During Nepali Prime Minister Pushpa Kamal Dahal’s four-day visit to India in June, it was hard to tell that he was the same staunch communist leader of whom New Delhi has historically been wary.
On his first official foreign visit during this prime ministerial term, “Prachanda”, as Dahal is popularly known, avoided bringing up matters sensitive to India, clearly signifying his changed foreign policy calculus vis-à-vis Delhi.
Additionally, by taking certain steps to “mollify” Delhi, Prachanda wanted to convey his desire to improve ties, say observers of the bilateral relationship. Prachanda wants to reassure Delhi because he now realises the need to better navigate Nepal’s ties with India, they say.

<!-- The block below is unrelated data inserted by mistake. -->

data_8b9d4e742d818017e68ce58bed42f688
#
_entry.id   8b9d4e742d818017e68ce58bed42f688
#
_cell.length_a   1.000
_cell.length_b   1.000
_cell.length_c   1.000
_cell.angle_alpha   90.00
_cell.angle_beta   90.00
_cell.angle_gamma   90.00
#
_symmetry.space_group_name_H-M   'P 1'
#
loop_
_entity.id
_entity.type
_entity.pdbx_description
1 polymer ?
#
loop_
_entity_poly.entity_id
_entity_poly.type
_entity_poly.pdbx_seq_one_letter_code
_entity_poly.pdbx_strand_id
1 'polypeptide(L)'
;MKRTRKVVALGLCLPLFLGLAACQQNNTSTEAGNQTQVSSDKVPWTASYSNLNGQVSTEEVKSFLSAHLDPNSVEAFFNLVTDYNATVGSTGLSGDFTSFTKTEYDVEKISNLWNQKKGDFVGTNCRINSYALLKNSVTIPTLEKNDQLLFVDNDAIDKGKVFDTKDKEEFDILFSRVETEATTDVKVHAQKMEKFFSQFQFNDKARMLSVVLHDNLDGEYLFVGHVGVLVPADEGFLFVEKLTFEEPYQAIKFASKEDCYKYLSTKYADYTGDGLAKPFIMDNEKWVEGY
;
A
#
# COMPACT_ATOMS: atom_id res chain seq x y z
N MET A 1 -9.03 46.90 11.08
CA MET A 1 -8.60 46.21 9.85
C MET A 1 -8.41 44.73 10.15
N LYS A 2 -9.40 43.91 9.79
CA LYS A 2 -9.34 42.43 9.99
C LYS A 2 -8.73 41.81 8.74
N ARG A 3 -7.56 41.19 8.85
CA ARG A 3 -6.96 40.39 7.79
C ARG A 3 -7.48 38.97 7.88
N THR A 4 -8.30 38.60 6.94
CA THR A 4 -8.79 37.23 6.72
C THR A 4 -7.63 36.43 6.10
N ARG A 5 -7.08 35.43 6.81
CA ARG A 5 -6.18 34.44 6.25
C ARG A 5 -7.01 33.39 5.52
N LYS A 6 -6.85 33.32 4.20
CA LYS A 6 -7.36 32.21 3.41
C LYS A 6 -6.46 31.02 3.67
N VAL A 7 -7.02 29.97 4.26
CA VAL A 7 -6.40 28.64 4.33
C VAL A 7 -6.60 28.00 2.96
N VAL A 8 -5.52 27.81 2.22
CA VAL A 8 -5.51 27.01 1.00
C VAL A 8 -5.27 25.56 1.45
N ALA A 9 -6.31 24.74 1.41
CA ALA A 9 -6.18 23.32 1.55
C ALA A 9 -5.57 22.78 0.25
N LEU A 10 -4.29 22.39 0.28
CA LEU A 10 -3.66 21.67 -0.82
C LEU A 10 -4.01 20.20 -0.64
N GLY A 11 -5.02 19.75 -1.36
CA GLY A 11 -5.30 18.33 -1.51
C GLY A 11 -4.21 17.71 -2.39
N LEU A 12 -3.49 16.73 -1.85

Delhi and Prachanda
In the general election in November, the coalition that ruled Nepal at the time led by Sher Bahadur Deuba’s Nepali Congress party and supported by Prachanda’s Communist Party of Nepal (Maoist Centre) failed to win a majority. During negotiations to form a government, the alliance collapsed when Deuba rejected Prachanda’s demand for the prime minister’s position.
Prachanda then joined hands with rival KP Sharma Oli’s Communist Party of Nepal (Unified Marxist-Leninist) to form the government in December. Oli let Prachanda become the prime minister.
However, within two months, the Prachanda-Oli alliance collapsed over a dispute about their presidential…